Councillors have approved Brockwell Energy’s controversial plans to build an energy-from-waste (EfW) plant near Kirkcaldy in Scotland.
Fife Council’s Central Area Planning Committee approved the company’s proposals for the 250,000-tonne a year incinerator on the site of Westfield opencast coal mine.
Four local community councils objected to the proposals, as did 35 separate letters, with concerns including fumes, pollution and impact on health.
But planning officers recommended the scheme for approval, saying it would ”assist in achieving renewable energy generation and zero waste targets at both council and national level”.
“The proposal, with suitable mitigation measures included such as screen planting and acoustic barriers, in conjunction with construction works and operational procedures in place, would protect residential amenity and would be compatible with surrounding land uses,” said officers.
‘Further to this, the proposal would also have to comply with other legislative restrictions regarding pollution and odour prevention.”
Planners said that an environmental statement submitted alongside planning documents stated that a sufficiently high stack would be used to disperse emissions to ensure that concentration of pollutants reaching ground level would be ”sufficiently low to not cause nuisance, health problems or significant impacts on protected ecological habitats”.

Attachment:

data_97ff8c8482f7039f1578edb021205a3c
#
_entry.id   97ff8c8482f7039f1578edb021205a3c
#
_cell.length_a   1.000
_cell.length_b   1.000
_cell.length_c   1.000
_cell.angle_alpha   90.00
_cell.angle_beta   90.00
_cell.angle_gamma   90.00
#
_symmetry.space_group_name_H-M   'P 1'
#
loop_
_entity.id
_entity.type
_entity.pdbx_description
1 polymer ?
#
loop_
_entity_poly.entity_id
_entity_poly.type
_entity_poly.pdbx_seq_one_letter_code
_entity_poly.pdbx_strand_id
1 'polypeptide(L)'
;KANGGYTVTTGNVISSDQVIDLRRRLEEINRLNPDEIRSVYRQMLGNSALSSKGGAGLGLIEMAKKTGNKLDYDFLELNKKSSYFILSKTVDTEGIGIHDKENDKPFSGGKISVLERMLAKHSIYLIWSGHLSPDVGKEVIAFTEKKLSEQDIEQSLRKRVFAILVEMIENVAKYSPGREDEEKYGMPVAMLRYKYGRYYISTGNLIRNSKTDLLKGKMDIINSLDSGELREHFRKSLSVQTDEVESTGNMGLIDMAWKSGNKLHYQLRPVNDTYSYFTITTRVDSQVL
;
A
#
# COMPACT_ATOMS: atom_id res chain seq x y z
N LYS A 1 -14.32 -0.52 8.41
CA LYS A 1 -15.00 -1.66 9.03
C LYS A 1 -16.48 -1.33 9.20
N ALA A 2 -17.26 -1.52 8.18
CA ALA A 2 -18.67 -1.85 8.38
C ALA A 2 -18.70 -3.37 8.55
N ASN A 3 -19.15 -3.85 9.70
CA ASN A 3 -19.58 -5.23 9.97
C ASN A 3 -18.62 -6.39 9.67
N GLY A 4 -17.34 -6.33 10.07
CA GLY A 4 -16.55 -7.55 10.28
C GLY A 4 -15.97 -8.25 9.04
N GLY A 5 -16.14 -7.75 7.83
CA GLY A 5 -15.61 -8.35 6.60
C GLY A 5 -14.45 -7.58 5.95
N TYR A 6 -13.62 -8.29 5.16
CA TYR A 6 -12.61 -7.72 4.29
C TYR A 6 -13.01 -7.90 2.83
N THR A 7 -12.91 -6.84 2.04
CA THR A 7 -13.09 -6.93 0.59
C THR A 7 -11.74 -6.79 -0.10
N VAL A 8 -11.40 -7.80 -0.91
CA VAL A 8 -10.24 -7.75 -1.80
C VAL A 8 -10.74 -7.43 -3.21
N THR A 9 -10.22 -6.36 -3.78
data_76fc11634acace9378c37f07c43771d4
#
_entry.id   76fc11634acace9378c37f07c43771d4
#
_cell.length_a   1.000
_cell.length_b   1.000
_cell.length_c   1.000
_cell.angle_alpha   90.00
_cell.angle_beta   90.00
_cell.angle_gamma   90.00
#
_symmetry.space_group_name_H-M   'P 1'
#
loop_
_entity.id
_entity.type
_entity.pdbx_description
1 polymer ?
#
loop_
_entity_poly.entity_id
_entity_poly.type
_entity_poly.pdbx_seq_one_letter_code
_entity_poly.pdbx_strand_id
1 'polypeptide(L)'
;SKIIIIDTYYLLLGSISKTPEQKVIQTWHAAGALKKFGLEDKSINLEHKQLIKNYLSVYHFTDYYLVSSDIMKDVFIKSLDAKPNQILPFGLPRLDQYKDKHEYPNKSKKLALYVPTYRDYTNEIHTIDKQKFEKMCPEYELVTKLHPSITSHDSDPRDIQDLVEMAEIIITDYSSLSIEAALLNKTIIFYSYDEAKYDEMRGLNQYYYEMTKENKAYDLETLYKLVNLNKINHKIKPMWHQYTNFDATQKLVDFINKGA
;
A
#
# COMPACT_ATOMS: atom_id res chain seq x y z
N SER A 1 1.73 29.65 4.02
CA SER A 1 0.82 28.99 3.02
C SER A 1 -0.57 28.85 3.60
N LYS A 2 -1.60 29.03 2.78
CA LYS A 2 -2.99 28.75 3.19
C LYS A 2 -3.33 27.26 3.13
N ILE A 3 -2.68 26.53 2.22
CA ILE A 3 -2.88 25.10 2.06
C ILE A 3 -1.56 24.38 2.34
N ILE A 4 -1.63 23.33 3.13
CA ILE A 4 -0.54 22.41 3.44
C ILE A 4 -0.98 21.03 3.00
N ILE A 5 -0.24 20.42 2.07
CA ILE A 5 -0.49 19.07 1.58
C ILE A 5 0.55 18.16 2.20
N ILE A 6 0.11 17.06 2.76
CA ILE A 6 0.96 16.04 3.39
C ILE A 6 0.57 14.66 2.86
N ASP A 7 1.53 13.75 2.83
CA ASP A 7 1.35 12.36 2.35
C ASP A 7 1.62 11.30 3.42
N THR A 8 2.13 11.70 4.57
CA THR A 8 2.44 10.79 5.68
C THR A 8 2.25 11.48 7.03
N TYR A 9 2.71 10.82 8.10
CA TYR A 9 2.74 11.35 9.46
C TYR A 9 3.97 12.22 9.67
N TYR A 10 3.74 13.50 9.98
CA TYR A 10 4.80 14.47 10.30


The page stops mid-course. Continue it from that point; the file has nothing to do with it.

The facility will be fuelled by residual non-hazardous waste or refuse-derived fuel. Electricity generated will be exported to the grid or transmitted directly to consumers within the wider Westfield site.
It would have an installed electricity generating capacity of 23.7MW and a net export capacity of 21.5MW. It will also be configured to enable steam to be used as a source of heat, as and when there are occupiers on the Westfield site creating demand.
Mark Ruskell, Green MSP for Mid-Scotland and Fife, called for ministers to take control of the EfW agenda.
“In the past few years, Scotland has seen a rush to build EfW facilities, and this has exposed our wholly inadequate planning guidance and energy policy,” he said.
“I’ve met the environment secretary and energy minister, and written to officials multiple times, but the Government still has not produced a long-term plan for managing incineration in Scotland. The pace of construction is not based on future demand but by companies who have seen a business opportunity in incineration and are keen to capitalise on it.
“We all agree that there will be a demand for incineration as we move away from landfilling waste. But unless this is controlled via careful planning and guidance from the Government, we risk undermining the waste hierarchy and building a network of hungry incinerators that will need feeding with ever more waste.”